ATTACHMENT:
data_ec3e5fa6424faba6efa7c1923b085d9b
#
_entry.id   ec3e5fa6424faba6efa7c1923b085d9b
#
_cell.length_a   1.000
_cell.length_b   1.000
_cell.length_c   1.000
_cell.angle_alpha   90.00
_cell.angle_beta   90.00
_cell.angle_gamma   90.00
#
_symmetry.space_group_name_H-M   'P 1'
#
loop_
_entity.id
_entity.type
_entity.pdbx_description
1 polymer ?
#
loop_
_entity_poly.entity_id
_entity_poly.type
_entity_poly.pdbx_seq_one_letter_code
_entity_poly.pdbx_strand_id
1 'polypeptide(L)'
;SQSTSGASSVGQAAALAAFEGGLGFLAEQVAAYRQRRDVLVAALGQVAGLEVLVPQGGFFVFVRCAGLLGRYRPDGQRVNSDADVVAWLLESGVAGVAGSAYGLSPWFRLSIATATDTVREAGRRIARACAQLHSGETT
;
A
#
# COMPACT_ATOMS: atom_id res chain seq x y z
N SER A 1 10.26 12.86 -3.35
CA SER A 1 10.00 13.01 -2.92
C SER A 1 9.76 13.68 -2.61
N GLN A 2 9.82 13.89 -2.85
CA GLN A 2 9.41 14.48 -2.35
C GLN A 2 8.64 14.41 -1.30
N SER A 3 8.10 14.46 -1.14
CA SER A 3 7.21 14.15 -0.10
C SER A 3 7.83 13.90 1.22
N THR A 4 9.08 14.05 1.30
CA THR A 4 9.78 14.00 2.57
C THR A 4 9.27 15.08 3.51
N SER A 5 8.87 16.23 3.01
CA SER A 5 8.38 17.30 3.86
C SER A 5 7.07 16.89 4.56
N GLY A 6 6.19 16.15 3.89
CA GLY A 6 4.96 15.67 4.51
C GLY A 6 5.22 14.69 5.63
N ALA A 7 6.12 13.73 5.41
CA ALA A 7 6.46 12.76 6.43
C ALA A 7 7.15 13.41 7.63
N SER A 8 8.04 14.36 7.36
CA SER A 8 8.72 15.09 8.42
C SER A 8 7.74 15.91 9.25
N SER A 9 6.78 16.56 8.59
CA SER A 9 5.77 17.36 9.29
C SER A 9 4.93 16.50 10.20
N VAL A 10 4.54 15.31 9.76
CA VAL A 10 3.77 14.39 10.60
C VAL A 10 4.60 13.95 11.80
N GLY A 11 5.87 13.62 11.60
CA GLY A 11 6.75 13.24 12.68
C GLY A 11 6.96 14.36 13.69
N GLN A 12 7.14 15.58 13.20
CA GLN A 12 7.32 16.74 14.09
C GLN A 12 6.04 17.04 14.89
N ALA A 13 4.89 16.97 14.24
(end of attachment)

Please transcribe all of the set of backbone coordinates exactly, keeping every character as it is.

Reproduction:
data_ec3e5fa6424faba6efa7c1923b085d9b
#
_entry.id   ec3e5fa6424faba6efa7c1923b085d9b
#
_cell.length_a   1.000
_cell.length_b   1.000
_cell.length_c   1.000
_cell.angle_alpha   90.00
_cell.angle_beta   90.00
_cell.angle_gamma   90.00
#
_symmetry.space_group_name_H-M   'P 1'
#
loop_
_entity.id
_entity.type
_entity.pdbx_description
1 polymer ?
#
loop_
_entity_poly.entity_id
_entity_poly.type
_entity_poly.pdbx_seq_one_letter_code
_entity_poly.pdbx_strand_id
1 'polypeptide(L)'
;SQSTSGASSVGQAAALAAFEGGLGFLAEQVAAYRQRRDVLVAALGQVAGLEVLVPQGGFFVFVRCAGLLGRYRPDGQRVNSDADVVAWLLESGVAGVAGSAYGLSPWFRLSIATATDTVREAGRRIARACAQLHSGETT
;
A
#
# COMPACT_ATOMS: atom_id res chain seq x y z
N SER A 1 10.26 12.86 -3.35
CA SER A 1 10.00 13.01 -2.92
C SER A 1 9.76 13.68 -2.61
N GLN A 2 9.82 13.89 -2.85
CA GLN A 2 9.41 14.48 -2.35
C GLN A 2 8.64 14.41 -1.30
N SER A 3 8.10 14.46 -1.14
CA SER A 3 7.21 14.15 -0.10
C SER A 3 7.83 13.90 1.22
N THR A 4 9.08 14.05 1.30
CA THR A 4 9.78 14.00 2.57
C THR A 4 9.27 15.08 3.51
N SER A 5 8.87 16.23 3.01
CA SER A 5 8.38 17.30 3.86
C SER A 5 7.07 16.89 4.56
N GLY A 6 6.19 16.15 3.89
CA GLY A 6 4.96 15.67 4.51
C GLY A 6 5.22 14.69 5.63
N ALA A 7 6.12 13.73 5.41
CA ALA A 7 6.46 12.76 6.43
C ALA A 7 7.15 13.41 7.63
N SER A 8 8.04 14.36 7.36
CA SER A 8 8.72 15.09 8.42
C SER A 8 7.74 15.91 9.25
N SER A 9 6.78 16.56 8.59
CA SER A 9 5.77 17.36 9.29
C SER A 9 4.93 16.50 10.20
N VAL A 10 4.54 15.31 9.76
CA VAL A 10 3.77 14.39 10.60
C VAL A 10 4.60 13.95 11.80
N GLY A 11 5.87 13.62 11.60
CA GLY A 11 6.75 13.24 12.68
C GLY A 11 6.96 14.36 13.69
N GLN A 12 7.14 15.58 13.20
CA GLN A 12 7.32 16.74 14.09
C GLN A 12 6.04 17.04 14.89
N ALA A 13 4.89 16.97 14.24